Please find below a letter from the American Hellenic Media Project as published in Celator, "the world's premier journal for ancient coin collectors"


August 2000


Your remarkable effort to stem Turkey's flooding of Zeugma, a valuable archeological site, for a hydroelectric dam project is to be highly commended. Unfortunately, the physical destruction of Asia Minor's past is related to Turkey's current nationalist ideology, which seeks to deny the area's Hellenic past. Tragically, much of the mainstream US media have ratified this false revisionism, for example identifying Ephesus as an "ancient Turkish city" (CNN, 11/16/99) and, as with Zeugma, identifying sites as "Roman" without reference to their ancient Greek or Hellenistic past.

Improperly identifying Zeugma as a Roman city merely serves to compound this erasing of historical memory, and misses an opportunity to examine Turkey's motives. Founded as a pair of Greek cities on opposite banks of the Euphrates by Seleucus Nicator in 300 B.C., Seleucia and Apamea were later called Zeugma (Greek for "yoke"). It is a rudimentary fact that much of Asia Minor was Greek in culture and population before and during the Roman Empire.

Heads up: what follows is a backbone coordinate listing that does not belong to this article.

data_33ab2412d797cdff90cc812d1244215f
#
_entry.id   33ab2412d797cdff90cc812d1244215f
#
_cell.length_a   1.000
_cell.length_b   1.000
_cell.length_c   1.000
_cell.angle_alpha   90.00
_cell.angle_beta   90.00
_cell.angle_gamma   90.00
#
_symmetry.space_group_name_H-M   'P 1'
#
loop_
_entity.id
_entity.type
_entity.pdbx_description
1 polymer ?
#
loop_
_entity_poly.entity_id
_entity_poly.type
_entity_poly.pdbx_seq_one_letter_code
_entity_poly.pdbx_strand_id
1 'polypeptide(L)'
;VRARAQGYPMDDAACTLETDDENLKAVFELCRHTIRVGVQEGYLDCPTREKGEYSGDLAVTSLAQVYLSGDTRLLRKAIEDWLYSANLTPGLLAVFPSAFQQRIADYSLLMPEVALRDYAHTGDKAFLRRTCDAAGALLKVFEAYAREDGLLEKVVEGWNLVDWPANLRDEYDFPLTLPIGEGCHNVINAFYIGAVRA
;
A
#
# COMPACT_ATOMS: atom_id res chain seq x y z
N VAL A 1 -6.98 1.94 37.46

Turkey's policy of identifying Hellenic cities, art and other archeological finds as anything but Greek to expunge the area's Hellenic past has largely been ratified by the New York Times and other major US periodicals.

The premature flooding of the site is part of a long-standing pattern of the neglect, looting and destruction of Turkey's, and now Cyprus', Greek past. The Turkish government clearly had other alternatives which could have delayed Zeugma's flooding, including obtaining electricity from Greece's or Bulgaria's power grids for six months.

Rather than invite the millions of dollars that could have been raised from Greek and non-Greek sources to salvage this important site, thereby missing a golden opportunity to further warm the thaw in Greek-Turkish relations, the Turkish government sacrificed a valuable part of mankind's cultural heritage for reasons that may have more to do with short-sighted nationalism than energy.

Dean Sirigos, Associate
American Hellenic Media Project
PO Box 1150, New York, NY

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